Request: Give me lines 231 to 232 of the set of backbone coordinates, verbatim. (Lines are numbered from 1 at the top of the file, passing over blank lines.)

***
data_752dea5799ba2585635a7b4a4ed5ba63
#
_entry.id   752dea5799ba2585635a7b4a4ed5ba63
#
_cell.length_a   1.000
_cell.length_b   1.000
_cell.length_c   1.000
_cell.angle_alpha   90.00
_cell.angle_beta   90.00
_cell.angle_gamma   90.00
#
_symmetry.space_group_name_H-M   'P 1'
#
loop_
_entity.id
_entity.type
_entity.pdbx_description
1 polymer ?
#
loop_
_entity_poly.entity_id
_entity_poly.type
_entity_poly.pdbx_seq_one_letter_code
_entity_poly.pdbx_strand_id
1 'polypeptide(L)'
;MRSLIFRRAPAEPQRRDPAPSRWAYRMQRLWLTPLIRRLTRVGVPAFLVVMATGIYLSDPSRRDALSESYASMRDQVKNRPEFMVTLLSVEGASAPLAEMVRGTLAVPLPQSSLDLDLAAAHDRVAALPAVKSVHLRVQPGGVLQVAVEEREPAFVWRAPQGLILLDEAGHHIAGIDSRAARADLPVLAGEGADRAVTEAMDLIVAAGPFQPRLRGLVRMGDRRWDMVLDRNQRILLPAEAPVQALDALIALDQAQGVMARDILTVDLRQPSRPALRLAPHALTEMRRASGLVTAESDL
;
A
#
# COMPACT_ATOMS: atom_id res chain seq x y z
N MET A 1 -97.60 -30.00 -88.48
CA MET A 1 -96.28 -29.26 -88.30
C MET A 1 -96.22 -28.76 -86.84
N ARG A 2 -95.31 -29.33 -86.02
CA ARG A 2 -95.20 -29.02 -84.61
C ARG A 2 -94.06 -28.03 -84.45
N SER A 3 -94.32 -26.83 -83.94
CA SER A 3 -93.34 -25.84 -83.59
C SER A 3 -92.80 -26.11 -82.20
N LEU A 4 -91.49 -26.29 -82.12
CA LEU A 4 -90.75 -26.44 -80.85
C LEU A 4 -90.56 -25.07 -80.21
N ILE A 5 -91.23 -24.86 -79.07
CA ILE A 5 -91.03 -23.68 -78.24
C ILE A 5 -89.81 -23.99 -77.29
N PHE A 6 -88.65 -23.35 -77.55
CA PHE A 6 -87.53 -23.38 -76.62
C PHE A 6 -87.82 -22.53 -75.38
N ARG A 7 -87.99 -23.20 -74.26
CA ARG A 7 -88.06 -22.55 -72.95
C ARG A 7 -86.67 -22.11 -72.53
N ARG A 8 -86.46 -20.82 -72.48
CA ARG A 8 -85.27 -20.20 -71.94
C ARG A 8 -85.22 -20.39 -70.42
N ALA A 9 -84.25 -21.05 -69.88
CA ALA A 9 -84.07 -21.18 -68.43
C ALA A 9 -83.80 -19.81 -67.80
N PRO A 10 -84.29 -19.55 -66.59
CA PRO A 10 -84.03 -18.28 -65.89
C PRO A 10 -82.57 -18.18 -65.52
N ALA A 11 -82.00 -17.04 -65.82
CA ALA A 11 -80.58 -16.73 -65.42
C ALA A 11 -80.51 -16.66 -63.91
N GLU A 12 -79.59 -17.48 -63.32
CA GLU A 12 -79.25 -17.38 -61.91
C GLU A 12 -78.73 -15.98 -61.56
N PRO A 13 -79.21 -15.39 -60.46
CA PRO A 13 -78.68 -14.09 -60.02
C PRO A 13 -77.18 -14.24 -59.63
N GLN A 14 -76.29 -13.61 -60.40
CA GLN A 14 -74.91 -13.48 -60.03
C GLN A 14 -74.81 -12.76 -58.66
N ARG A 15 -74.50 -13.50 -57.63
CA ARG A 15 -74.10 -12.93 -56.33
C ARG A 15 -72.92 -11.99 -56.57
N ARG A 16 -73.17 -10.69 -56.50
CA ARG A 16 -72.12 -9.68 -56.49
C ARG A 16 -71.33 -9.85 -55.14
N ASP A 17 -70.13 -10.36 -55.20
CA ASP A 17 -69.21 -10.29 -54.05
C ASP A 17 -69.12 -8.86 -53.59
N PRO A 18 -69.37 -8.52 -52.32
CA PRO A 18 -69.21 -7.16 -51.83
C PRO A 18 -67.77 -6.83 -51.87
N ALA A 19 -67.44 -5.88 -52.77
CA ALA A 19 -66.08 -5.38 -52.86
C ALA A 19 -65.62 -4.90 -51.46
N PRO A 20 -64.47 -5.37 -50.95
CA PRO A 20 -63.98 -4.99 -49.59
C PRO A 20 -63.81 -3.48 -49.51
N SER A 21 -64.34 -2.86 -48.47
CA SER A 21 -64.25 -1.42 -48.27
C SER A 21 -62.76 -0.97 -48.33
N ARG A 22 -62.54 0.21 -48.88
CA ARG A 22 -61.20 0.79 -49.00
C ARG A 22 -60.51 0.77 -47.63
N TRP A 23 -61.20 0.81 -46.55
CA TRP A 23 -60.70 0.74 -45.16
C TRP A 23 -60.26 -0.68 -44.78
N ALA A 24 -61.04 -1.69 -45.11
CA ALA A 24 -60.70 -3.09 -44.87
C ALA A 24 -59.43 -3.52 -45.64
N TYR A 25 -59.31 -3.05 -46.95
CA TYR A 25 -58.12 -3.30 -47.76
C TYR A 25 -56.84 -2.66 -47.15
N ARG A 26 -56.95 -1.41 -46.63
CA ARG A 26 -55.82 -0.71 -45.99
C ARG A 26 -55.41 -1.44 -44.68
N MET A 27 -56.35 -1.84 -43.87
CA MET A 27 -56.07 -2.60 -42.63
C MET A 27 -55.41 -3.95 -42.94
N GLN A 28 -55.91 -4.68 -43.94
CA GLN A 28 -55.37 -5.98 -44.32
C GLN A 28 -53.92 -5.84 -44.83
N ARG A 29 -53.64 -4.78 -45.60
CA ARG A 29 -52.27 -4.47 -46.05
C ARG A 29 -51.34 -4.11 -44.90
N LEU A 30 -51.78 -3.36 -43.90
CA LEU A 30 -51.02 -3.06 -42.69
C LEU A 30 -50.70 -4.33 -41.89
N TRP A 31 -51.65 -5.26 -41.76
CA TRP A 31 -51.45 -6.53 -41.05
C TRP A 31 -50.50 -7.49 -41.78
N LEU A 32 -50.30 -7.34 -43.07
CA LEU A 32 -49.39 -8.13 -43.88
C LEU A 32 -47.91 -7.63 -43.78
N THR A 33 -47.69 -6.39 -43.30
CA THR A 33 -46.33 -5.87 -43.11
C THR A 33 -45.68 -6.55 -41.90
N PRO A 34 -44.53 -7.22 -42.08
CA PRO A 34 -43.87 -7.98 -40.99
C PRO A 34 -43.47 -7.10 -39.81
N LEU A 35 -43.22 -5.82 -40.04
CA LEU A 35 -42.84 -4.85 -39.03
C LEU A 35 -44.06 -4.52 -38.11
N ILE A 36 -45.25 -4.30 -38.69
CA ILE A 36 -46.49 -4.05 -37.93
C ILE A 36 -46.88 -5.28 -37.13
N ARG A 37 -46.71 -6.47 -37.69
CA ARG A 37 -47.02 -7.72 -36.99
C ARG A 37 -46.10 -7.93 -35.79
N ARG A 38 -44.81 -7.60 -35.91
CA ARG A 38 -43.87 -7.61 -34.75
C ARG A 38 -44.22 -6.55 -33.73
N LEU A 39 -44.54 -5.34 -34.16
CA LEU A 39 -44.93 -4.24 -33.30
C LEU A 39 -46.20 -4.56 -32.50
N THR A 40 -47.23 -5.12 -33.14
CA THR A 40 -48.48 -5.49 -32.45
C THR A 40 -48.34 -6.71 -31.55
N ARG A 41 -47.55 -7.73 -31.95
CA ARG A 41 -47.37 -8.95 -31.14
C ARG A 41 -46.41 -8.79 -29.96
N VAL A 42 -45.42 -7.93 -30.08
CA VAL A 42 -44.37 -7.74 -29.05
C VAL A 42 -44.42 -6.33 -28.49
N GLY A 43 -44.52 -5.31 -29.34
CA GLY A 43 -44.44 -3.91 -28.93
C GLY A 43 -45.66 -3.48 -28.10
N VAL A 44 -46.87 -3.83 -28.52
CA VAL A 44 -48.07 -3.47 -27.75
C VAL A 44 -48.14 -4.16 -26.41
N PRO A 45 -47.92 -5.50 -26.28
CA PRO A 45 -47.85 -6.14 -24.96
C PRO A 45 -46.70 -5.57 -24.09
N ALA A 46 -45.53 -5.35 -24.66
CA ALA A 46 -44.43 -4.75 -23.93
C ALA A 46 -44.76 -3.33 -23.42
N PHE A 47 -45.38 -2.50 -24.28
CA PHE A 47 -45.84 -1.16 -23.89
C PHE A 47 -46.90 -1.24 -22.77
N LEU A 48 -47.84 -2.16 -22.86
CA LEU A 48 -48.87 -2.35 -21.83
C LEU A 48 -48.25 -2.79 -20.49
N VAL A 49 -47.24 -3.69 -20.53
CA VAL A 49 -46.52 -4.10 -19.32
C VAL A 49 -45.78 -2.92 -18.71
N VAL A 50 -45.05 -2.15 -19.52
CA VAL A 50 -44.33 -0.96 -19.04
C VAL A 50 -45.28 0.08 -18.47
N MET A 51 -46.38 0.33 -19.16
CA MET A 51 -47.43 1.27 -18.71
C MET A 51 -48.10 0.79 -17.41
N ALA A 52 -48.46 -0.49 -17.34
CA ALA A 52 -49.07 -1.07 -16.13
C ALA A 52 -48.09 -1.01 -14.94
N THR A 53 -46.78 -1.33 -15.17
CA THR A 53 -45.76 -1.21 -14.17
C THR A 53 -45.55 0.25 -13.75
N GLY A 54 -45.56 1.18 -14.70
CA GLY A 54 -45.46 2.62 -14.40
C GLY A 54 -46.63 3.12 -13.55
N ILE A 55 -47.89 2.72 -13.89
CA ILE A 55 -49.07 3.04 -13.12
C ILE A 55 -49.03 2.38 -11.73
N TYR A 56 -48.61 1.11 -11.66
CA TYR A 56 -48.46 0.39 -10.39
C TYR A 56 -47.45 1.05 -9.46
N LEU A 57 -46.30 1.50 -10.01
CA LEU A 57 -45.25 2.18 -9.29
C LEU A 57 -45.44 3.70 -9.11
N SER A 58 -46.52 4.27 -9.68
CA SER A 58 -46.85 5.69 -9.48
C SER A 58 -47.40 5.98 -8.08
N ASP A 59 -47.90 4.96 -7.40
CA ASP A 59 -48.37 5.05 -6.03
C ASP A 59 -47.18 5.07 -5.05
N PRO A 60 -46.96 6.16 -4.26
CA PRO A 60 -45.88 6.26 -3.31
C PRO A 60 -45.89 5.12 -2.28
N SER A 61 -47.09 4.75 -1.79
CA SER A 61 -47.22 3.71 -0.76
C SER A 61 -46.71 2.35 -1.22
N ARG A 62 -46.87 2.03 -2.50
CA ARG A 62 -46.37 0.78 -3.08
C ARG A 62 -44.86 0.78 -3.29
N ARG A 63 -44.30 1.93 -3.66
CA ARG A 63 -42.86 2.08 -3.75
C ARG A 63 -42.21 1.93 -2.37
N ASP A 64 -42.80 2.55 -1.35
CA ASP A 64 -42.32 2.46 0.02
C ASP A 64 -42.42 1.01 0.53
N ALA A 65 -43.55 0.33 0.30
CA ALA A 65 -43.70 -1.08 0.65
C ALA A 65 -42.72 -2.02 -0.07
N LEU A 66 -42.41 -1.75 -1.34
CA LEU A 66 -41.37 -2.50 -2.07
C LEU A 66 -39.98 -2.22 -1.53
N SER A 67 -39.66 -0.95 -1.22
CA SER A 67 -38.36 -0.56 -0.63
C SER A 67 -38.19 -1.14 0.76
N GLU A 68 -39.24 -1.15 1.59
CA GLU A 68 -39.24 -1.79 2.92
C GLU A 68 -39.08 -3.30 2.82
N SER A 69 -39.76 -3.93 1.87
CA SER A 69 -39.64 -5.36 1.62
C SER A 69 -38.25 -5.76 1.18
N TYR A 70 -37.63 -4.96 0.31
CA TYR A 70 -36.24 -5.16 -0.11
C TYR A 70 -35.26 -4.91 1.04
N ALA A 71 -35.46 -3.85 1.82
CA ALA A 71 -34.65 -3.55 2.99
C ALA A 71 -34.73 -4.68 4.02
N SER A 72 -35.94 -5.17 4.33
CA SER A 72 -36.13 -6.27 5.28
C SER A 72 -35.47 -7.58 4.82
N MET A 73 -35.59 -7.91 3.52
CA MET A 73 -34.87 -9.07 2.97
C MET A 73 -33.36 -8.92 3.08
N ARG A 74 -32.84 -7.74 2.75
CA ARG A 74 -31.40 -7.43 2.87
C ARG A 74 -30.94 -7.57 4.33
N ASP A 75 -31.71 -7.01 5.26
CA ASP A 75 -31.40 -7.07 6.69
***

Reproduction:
C SER A 67 -38.19 -1.14 0.76
N GLU A 68 -39.24 -1.15 1.59